There are those who believe that our world is so incredibly tricked-out with images of every place imaginable that it seems near impossible to capture anything that they haven’t seen before. To briefly concur, the Great Barrier Reef has been captured at every angle, in every style – turned black and white, shot under moonlight – that it’s now more an everyday visual than world wonder. And social platforms like Facebook and Instagram throw top images into the mix alongside “selfies” and blurred holiday snapshots.
But still there stand those photographers that hone an ability to capture incredible moments in a frame, and turn common sights into wonders time and time again. Part of the reason we kicked off this Underwater Photographer of the Week series was to pay tribute to these incredible underwater photographers who have an innate ability to spin this sub-aqua world that many experience on a unique axis, and create ever-changing compositions that can continue to wow us and feed our hunger to dive. To continue this, we bring you the amazing work of underwater photographer Brandi Mueller.
Born in landlocked Wisconsin, in the United States, Brandi picked up diving whilst a foreign exchange student in New Zealand at the age of 15. Trading in the snowy peaks and grand lakes for better climate and the ocean, Brandi studied seagrass and seahorses in college in Florida while becoming a divemaster and eventually an instructor (which she has been for 12 years).
Travelling and diving has always been her obsession, and even while working on liveaboards around the world, she spent most of her time visiting other places to dive. Dedicated to giving the ocean a voice through her photography, Brandi talked to UW360 about her career and images:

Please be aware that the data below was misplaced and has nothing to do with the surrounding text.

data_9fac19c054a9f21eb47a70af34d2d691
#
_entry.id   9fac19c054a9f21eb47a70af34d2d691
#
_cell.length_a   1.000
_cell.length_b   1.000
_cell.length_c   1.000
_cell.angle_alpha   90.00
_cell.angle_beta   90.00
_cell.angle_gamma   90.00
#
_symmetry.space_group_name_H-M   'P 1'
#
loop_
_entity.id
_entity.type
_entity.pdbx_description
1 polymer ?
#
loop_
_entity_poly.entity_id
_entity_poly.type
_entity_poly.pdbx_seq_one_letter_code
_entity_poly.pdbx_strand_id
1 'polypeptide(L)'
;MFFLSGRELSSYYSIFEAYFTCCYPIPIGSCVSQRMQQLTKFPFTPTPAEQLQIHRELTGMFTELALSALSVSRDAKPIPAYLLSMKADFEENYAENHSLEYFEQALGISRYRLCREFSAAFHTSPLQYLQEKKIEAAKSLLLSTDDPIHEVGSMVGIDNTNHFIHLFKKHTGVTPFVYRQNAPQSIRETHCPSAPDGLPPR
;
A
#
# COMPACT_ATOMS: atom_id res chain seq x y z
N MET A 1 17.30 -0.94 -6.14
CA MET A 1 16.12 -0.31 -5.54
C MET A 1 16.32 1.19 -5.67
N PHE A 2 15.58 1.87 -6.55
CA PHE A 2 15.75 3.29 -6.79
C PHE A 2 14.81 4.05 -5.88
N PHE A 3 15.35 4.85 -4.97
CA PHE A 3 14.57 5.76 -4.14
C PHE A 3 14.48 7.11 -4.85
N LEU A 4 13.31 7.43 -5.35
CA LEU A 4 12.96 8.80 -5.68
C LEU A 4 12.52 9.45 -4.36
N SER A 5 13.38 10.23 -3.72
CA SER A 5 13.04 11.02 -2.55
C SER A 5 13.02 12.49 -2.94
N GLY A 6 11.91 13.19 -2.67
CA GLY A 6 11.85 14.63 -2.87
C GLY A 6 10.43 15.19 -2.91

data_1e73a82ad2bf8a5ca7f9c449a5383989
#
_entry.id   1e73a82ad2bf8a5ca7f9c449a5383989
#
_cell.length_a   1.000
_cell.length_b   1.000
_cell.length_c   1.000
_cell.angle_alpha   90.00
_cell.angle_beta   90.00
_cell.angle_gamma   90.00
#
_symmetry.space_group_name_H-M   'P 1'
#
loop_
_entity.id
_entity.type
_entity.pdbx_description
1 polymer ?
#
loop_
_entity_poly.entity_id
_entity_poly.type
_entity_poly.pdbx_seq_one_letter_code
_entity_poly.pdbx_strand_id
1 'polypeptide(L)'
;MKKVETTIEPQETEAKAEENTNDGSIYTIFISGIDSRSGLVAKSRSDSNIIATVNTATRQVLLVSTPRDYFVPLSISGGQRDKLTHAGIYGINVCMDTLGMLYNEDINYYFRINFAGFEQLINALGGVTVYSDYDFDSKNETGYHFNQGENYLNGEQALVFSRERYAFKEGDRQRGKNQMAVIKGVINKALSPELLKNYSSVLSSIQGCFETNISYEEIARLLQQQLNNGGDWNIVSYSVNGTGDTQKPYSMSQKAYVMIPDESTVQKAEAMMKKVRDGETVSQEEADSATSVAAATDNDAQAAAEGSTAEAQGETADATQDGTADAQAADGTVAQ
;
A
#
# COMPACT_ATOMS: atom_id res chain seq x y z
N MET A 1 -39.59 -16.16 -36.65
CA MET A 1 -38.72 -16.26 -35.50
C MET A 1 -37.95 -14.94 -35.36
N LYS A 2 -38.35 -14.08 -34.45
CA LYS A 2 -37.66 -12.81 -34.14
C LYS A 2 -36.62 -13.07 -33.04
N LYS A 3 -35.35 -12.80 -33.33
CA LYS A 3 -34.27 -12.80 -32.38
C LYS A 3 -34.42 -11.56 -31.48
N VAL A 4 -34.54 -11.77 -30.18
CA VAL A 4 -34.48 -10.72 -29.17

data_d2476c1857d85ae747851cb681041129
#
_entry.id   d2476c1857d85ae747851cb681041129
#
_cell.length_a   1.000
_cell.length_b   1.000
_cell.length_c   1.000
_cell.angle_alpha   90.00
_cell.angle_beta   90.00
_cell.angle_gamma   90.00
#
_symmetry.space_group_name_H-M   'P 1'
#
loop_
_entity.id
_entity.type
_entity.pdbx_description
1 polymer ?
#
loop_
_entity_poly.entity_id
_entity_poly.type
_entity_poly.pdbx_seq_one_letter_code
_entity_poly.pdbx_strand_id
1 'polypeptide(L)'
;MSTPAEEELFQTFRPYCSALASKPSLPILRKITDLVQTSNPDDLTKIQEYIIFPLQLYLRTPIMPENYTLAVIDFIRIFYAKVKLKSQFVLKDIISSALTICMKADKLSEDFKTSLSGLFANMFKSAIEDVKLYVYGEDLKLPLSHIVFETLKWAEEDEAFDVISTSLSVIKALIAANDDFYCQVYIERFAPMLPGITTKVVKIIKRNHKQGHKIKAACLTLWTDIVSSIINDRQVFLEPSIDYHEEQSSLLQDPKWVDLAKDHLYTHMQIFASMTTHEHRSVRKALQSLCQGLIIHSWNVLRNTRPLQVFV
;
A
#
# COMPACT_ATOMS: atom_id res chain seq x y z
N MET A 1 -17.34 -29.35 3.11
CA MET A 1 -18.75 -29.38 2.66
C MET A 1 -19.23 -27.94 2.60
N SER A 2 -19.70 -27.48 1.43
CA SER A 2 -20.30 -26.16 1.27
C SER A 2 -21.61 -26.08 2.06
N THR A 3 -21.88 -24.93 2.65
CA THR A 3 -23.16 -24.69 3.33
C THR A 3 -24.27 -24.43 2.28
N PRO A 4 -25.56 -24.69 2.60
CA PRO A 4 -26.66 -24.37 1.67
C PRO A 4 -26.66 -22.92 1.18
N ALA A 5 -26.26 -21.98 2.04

What made you want to become an underwater photographer?
I was working as a dive instructor for Aggressor Fleet and met several professional photographers, and each Aggressor boat has its own photo pro, and I very much admired ours and the shots he would get. Several years later I saved up enough to get my own DSLR and housing, and a few years after that, I went back to work for Aggressor Fleet as one of their photo pros.
Your first underwater shot?
The first camera I took underwater was an Olympus Stylus in a housing, probably 15 years ago. I took a lot of mediocre – or shall we say bad – photos with that. I think the first good image I can remember was from Hawaii on Kona’s manta ray night dive (after getting a DSLR). Two mantas were doing barrel rolls and I caught them belly-to-belly. It won DivePhotoGuide’s photo of the month contest way back when. That was super exciting.
The story behind your most memorable underwater shot?